Drug–drug interactions (DDIs) may cause serious drug toxicity and delay development of candidate drugs. Screening using human liver microsomes and hepatocytes can help predict DDIs but do not always provide the degree of certainty required for confident progression of a candidate drug. Thus a suitable in vivo test system could be of great value. Here a Cyp2c knockout (KO) mouse was investigated for studying DDIs using midazolam (MDZ) a standard human CYP3A4 substrate and troleandomycin (TAO) a potent human CYP3A4 inhibitor. Pharmacokinetics (PK) and biotransformation of MDZ were investigated following dosing to Cyp2c KO and wild type mice before and after TAO treatment.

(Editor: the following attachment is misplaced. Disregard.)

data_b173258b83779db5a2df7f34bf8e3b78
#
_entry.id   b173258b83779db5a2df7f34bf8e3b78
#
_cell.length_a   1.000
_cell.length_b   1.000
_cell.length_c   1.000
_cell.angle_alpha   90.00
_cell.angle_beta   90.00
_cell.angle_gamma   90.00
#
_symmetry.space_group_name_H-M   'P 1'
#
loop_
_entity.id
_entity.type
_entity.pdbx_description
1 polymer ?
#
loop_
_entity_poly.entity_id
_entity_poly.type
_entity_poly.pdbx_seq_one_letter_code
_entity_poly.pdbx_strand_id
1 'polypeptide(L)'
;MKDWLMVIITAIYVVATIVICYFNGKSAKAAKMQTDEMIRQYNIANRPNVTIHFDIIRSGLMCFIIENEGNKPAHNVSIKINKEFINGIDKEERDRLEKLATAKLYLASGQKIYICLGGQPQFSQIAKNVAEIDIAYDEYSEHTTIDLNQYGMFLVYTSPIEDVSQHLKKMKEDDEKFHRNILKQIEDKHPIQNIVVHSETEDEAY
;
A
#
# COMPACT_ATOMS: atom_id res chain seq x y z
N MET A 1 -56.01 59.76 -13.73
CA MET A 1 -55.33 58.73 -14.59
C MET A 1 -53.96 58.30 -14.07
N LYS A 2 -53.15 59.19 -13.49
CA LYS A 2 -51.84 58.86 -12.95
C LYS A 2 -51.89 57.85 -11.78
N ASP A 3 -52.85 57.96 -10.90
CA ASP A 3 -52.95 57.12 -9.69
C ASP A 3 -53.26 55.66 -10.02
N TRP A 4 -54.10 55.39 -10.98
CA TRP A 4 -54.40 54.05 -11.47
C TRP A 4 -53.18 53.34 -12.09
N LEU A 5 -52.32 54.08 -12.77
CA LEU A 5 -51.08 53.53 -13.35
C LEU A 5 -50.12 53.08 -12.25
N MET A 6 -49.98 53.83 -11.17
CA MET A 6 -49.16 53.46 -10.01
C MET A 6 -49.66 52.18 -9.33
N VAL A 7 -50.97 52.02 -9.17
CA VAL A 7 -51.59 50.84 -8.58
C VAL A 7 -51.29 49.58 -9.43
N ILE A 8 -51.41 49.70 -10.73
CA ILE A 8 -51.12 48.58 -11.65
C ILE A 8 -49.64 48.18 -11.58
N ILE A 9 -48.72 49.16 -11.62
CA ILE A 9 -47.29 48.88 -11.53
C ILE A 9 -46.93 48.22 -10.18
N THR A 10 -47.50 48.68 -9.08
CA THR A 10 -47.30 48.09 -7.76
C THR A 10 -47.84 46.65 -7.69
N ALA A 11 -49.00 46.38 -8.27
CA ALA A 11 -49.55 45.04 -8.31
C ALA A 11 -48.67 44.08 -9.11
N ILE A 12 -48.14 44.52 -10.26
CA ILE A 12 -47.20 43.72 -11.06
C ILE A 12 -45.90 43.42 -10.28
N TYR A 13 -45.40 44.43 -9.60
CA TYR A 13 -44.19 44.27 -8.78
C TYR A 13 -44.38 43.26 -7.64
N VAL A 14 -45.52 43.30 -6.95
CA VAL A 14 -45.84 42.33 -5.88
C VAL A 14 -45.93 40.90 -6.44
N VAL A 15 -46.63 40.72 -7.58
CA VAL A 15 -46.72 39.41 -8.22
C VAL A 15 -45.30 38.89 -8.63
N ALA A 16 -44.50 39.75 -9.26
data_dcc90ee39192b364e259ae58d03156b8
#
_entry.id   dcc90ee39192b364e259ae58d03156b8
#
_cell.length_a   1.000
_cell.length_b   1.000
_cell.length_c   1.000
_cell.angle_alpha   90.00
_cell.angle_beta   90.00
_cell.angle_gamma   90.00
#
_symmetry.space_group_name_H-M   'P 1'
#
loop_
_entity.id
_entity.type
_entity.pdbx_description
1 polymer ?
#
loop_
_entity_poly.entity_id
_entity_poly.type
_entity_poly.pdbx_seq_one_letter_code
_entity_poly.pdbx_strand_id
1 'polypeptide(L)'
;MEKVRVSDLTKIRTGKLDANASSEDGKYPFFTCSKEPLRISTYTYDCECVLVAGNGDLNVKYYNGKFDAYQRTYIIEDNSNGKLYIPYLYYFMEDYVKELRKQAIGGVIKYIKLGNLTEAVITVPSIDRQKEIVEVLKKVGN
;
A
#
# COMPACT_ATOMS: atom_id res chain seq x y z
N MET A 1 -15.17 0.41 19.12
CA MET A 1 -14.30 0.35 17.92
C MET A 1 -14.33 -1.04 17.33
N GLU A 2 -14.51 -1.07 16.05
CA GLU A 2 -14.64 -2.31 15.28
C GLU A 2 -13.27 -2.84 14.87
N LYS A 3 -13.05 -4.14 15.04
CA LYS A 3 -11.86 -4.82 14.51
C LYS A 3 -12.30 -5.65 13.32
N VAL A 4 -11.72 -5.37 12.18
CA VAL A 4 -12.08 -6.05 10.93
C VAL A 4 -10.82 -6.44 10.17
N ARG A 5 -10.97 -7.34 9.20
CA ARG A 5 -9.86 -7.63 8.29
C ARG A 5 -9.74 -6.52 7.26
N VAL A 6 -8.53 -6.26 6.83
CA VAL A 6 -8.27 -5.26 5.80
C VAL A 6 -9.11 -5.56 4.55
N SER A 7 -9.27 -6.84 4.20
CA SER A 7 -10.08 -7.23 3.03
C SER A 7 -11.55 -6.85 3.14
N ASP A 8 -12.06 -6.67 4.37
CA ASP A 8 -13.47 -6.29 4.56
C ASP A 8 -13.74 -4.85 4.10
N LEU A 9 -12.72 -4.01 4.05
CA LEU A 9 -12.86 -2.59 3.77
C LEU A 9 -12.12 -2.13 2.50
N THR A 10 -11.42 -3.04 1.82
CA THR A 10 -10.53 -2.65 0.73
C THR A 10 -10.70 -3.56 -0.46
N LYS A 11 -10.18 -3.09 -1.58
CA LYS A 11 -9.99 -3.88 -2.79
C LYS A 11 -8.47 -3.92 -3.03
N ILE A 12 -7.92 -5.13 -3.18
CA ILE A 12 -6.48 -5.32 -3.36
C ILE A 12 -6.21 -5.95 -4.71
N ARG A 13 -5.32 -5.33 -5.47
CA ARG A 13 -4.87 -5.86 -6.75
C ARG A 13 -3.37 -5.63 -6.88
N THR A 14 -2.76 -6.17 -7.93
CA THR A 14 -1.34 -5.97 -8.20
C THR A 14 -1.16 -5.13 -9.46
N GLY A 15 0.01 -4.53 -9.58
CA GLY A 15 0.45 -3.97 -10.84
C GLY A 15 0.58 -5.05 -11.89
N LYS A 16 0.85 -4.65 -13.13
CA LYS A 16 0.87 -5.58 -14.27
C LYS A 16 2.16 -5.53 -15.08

The noteworthy differences in the metabolism of MDZ in Cyp2c KO compared to wild type mice confirms the important role that Cyp2c enzymes play in the murine metabolism of MDZ in vivo. The impact of Cyp3a inhibition produced a further increase in circulating MDZ concentrations in all individuals from both strains of mice though the impact of the elimination of the Cyp2c pathway in the KO mice on the AUC was less than perhaps expected. We have shown that TAO produces an increase in the MDZ concentration and a reduction in the 1′hydroxymidazolam/midazolam formation ratio but the expected difference in the magnitude of this effect between the wild type and the Cyp2c KO mice was not seen. The magnitude of the TAO effect was also smaller than is reported in humans. Hence further work is required before this animal model could be used to predict clinical interactions.